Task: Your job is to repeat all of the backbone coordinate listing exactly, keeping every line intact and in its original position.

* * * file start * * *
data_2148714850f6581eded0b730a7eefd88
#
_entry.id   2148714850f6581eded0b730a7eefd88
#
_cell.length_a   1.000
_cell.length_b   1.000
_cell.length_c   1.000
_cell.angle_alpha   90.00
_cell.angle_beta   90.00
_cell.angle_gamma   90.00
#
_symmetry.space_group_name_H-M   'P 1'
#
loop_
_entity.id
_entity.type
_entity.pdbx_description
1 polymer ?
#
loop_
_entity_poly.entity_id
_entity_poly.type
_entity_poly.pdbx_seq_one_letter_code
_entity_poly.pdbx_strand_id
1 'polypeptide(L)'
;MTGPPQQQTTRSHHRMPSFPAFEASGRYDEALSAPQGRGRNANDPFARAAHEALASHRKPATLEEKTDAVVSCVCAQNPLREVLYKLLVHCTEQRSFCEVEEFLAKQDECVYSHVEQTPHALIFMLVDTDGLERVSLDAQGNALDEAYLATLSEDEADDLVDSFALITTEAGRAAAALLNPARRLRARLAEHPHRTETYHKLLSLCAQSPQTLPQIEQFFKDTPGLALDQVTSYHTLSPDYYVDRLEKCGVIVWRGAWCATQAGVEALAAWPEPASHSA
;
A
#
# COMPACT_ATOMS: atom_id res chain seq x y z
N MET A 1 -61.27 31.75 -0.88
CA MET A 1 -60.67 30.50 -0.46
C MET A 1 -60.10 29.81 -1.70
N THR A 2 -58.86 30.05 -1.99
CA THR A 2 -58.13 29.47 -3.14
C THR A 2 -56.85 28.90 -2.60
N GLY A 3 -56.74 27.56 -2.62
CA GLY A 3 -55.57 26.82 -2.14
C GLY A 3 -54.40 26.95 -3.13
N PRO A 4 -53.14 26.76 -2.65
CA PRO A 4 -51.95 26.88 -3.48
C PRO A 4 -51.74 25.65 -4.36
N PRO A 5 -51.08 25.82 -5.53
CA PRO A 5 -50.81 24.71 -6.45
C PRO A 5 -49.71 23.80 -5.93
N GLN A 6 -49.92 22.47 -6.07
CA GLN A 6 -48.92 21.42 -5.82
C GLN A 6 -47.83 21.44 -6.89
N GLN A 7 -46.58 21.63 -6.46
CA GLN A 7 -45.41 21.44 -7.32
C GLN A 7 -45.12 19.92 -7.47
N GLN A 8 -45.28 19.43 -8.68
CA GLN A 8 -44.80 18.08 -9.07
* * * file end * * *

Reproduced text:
data_2148714850f6581eded0b730a7eefd88
#
_entry.id   2148714850f6581eded0b730a7eefd88
#
_cell.length_a   1.000
_cell.length_b   1.000
_cell.length_c   1.000
_cell.angle_alpha   90.00
_cell.angle_beta   90.00
_cell.angle_gamma   90.00
#
_symmetry.space_group_name_H-M   'P 1'
#
loop_
_entity.id
_entity.type
_entity.pdbx_description
1 polymer ?
#
loop_
_entity_poly.entity_id
_entity_poly.type
_entity_poly.pdbx_seq_one_letter_code
_entity_poly.pdbx_strand_id
1 'polypeptide(L)'
;MTGPPQQQTTRSHHRMPSFPAFEASGRYDEALSAPQGRGRNANDPFARAAHEALASHRKPATLEEKTDAVVSCVCAQNPLREVLYKLLVHCTEQRSFCEVEEFLAKQDECVYSHVEQTPHALIFMLVDTDGLERVSLDAQGNALDEAYLATLSEDEADDLVDSFALITTEAGRAAAALLNPARRLRARLAEHPHRTETYHKLLSLCAQSPQTLPQIEQFFKDTPGLALDQVTSYHTLSPDYYVDRLEKCGVIVWRGAWCATQAGVEALAAWPEPASHSA
;
A
#
# COMPACT_ATOMS: atom_id res chain seq x y z
N MET A 1 -61.27 31.75 -0.88
CA MET A 1 -60.67 30.50 -0.46
C MET A 1 -60.10 29.81 -1.70
N THR A 2 -58.86 30.05 -1.99
CA THR A 2 -58.13 29.47 -3.14
C THR A 2 -56.85 28.90 -2.60
N GLY A 3 -56.74 27.56 -2.62
CA GLY A 3 -55.57 26.82 -2.14
C GLY A 3 -54.40 26.95 -3.13
N PRO A 4 -53.14 26.76 -2.65
CA PRO A 4 -51.95 26.88 -3.48
C PRO A 4 -51.74 25.65 -4.36
N PRO A 5 -51.08 25.82 -5.53
CA PRO A 5 -50.81 24.71 -6.45
C PRO A 5 -49.71 23.80 -5.93
N GLN A 6 -49.92 22.47 -6.07
CA GLN A 6 -48.92 21.42 -5.82
C GLN A 6 -47.83 21.44 -6.89
N GLN A 7 -46.58 21.63 -6.46
CA GLN A 7 -45.41 21.44 -7.32
C GLN A 7 -45.12 19.92 -7.47
N GLN A 8 -45.28 19.43 -8.68
CA GLN A 8 -44.80 18.08 -9.07